Page 127 - Jewish Book Annual Volume 7 (1948-1949)

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115
SUMMARY
recent Yiddish books in all fields of creativity and research. He
stresses the fact that the four main themes in current Yiddish
literature are: 1) destruction; 2) the urge to tell future genera-
tions what the Jewish people has lost; 3) the desire to strengthen
the attachment to the Jewish past; 4) the urge to deepen and
strengthen secular Judaism.
In connection with the tenth anniversary of the death of
Abraham Liessin, Shmuel Niger analyzes the early verses of the
great poet. He finds in them the main characteristics of Liessin’s
later contributions to Yiddish poetry. His poetry has presented
a synthesis of the national, the universal and the individual.
Leon Feinberg evaluates the poetic contribution of H. Rosen-
blatt in connection with his seventieth anniversary. When the
poetry of social significance still dominated American Yiddish
literature, at the beginning of the present century, Rosenblatt
appeared with his individualistic and lyrical poetry, being one of
the forerunners of the poets who were later to blaze new trails in
Yiddish verse. Evaluating his latest books, Feinberg concludes
that Rosenblatt, who stands in the forefront of American Yiddish
literature, is great both as a lyric and epic poet.
In a miniature essay Benjamin I. Bialostotzky writes of the poet
Joseph Rolnick, on the occasion of his seventieth anniversary.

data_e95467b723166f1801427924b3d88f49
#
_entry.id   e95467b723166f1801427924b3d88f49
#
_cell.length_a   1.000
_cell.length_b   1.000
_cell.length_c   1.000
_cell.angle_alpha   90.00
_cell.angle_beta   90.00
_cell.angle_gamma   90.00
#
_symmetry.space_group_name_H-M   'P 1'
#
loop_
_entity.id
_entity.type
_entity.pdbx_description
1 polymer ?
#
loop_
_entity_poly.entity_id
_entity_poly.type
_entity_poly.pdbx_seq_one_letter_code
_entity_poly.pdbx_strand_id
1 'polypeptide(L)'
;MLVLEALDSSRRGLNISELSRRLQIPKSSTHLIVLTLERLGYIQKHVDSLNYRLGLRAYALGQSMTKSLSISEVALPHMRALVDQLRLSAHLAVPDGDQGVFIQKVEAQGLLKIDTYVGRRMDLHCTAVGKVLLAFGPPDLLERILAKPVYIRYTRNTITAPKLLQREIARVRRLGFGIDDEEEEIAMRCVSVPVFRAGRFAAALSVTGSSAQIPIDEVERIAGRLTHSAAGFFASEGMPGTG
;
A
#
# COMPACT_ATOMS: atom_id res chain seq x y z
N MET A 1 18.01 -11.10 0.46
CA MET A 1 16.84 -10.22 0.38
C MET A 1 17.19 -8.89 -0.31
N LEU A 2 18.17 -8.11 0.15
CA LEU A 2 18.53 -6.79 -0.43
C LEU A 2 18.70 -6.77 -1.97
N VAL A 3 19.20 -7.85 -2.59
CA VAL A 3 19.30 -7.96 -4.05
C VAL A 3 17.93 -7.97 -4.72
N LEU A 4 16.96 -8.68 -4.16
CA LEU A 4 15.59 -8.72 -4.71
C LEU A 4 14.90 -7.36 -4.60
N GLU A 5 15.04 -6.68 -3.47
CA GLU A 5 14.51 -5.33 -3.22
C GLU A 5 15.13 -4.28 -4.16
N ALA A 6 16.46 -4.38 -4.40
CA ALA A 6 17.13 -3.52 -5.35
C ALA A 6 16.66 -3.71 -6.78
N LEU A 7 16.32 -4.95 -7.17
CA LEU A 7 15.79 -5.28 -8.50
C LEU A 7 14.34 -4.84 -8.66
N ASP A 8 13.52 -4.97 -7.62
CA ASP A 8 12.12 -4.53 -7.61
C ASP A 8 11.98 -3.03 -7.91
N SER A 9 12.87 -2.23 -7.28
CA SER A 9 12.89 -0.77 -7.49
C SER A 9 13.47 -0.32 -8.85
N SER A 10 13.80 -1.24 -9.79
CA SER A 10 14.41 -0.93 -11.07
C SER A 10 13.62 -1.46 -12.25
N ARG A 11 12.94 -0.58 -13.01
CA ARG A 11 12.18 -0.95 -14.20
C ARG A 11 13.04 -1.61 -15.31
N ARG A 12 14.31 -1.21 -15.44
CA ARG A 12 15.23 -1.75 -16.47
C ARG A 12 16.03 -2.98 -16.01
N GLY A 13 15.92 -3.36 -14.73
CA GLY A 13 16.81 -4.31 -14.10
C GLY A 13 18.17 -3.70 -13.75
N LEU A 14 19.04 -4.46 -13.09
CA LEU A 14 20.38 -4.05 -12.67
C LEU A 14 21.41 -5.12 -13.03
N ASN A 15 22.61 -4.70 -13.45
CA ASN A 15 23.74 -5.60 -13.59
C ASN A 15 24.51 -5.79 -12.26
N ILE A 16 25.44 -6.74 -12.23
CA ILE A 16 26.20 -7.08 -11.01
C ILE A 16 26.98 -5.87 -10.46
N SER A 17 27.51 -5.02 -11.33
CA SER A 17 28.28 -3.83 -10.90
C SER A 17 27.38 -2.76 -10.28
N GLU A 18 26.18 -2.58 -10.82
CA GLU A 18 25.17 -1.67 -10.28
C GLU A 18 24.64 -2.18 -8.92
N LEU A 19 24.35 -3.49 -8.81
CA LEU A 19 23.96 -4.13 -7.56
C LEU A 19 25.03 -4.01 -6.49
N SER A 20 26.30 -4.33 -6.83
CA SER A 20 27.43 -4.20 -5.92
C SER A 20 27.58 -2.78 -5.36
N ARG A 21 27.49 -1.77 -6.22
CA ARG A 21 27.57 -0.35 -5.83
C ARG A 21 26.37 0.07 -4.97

Bialostotzky points to the great contribution that Rolnick has
made to Yiddish poetry. The author emphasizes that Rolnick
sings the song not just of
an
individual but of
the
individual of
whom is made up collective humanity.
In
The Return to Traditional Sources
Yudel Mark evaluates the
recent Yiddish translations from the Hebrew. He emphasizes
that among the translations dominate the works that constitute
the cornerstone of Jewish creativity: the Bible, Talmud and
Midrash. The author deals in detail with the most important
Yiddish translations from the Hebrew in recent years.
Melech Ravitch reviews some of the recent Yiddish books.
He deals with works of poetry, fiction, criticism and history pub-
lished in all parts of the world, including such countries as Israel,
Poland, Roumania, the Soviet Union, France, England, South
Africa, China, Australia, Mexico, Argentina, the United States,
Canada, and the refugee camp in Germany. Part of this article
has been adapted and translated for the English Section under
the title
Among the Recent Yiddish Books.
M. Zborowski presents a bibliography of Yiddish books pub-
lished on the American continent, from May 1947 to May 1948.
In the bibliography are listed poetry, fiction, social and political
problems, history, memoirs, children’s literature, reference books,
biography, religion, history of literature, criticism and art.